Directed with an excellent eye for the visual poetry of noir, this pulpy, southern-fried mystery is a throwback to an older breed of action films; one where every punch and shotgun blast opens up both physical and spiritual wounds.
Gore Vidal: The United States of Amnesia
Genre: Documentary Cast: Gore Vidal, Burr Steers, Christopher Hitchens, Jodie Evans, Tim Robbins, Mikhail Gorbachev, Sting, David Mamet, Bob Scheer, William F. Buckley, Jay Parini, Norman Mailer, Nina Straight and Dick Cavett Director: Nicholas Wrathall Not rated
No 20th century figure has had a more profound effect on the worlds of literature, film, politics, historical debate, and the culture wars than Gore Vidal.
Anchored by intimate one-on-one interviews with the man himself, Nicholas Wrathall’s new documentary is a fascinating and wholly entertaining portrait of the last lion of the age of American liberalism.
Commentary by those who knew him best – including filmmaker/nephew Burr Steers and the late Christopher Hitchens – blends with footage from Vidal’s legendary on-air career to remind us why he will forever stand as one of the most brilliant and fearless critics of our time.
Gore Vidal’s professional life spans more than 50 years of American politics and letters. His return to America in 2005 marked the last great stage in his creative career and this film represents an extraordinary opportunity to share his view on America in the 21st century. Featuring candid vérité footage of Vidal in his final years, the film explores his enduring global impact on art, politics, and everything in between. His overview of the current state of the Republic and the health of US democracy is unique and incisive.
This is Gore Vidal’s last word and testimony.
The Love Punch
Genre: Comedy Cast: Emma Thompson, Pierce Brosnan, Timothy Spall, Celia Imrie, Louise Bourgoin and Laurent Lafitte Director: Joel Hopkins Rated: PG-13
“The Love Punch” brings Pierce Brosnan and Emma Thompson to the sun-drenched French Riviera in the feel good romantic comedy of the year.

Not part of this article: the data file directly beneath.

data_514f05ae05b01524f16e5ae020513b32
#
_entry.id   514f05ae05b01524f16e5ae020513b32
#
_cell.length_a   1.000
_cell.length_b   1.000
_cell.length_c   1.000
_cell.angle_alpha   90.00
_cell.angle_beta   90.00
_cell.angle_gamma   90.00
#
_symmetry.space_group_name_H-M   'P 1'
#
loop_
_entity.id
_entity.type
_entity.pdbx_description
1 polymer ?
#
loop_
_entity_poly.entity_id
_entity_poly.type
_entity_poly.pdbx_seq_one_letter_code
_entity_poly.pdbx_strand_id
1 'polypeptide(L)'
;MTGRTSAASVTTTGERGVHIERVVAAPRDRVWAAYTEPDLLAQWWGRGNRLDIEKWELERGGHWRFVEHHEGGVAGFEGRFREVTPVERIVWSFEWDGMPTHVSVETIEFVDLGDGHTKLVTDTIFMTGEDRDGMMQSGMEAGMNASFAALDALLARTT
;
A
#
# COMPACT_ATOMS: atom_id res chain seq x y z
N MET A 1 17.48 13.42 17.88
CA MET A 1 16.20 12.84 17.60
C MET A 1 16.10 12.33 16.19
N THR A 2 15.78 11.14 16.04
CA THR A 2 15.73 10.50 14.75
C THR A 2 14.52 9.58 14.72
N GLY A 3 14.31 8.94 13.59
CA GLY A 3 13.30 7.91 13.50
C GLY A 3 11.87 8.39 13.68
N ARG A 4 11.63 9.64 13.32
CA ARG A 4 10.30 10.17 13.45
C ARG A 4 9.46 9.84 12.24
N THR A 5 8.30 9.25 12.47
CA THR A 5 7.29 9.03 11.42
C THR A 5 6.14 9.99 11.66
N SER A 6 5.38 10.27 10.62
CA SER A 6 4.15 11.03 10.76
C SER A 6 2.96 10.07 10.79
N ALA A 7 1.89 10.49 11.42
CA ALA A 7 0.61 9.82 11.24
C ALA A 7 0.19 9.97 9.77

The film is a romantic caper about Richard (Brosnan) and Kate (Thompson), a divorced couple who, after their pension is stolen by an unscrupulous businessman, reunite to steal it back. A whirlwind caper about embezzlement, bankrupt employees’ pension funds and re-discovering old love set in France, “The Love Punch” was a hit with TIFF audiences where it played to full houses with much laughter and great applause.
Words and Pictures
Genre: Drama and romance Cast: Clive Owen and Juliette Binoche Director: Fred Schepisi Rated: PG-13
A witty romantic drama, “Words and Pictures” stars the engaging duo of Juliette Binoche and Clive Owen working together on-screen for the first time.
Prep school English teacher Jack Marcus (Owen) laments his students' obsession with social media and good grades rather than engaging with the power of the written word. A one-time literary star, Jack has not published in years filling his spare time with drink versus the art of language. He meets his match in Dina Delsanto (Binoche) – an abstract painter and new teacher on campus, who was once celebrated for her art. From the start, the two flirt and provoke each other with equal relish.
With a performance review looming and his teaching job on the line, Jack hatches an inspired plan for galvanizing student interest in their studies: he declares a war between Words and Pictures, confident that the former can convey greater meaning than the latter. Dina and her art students accept the challenge between Jack and his English students, and the battle lines are drawn.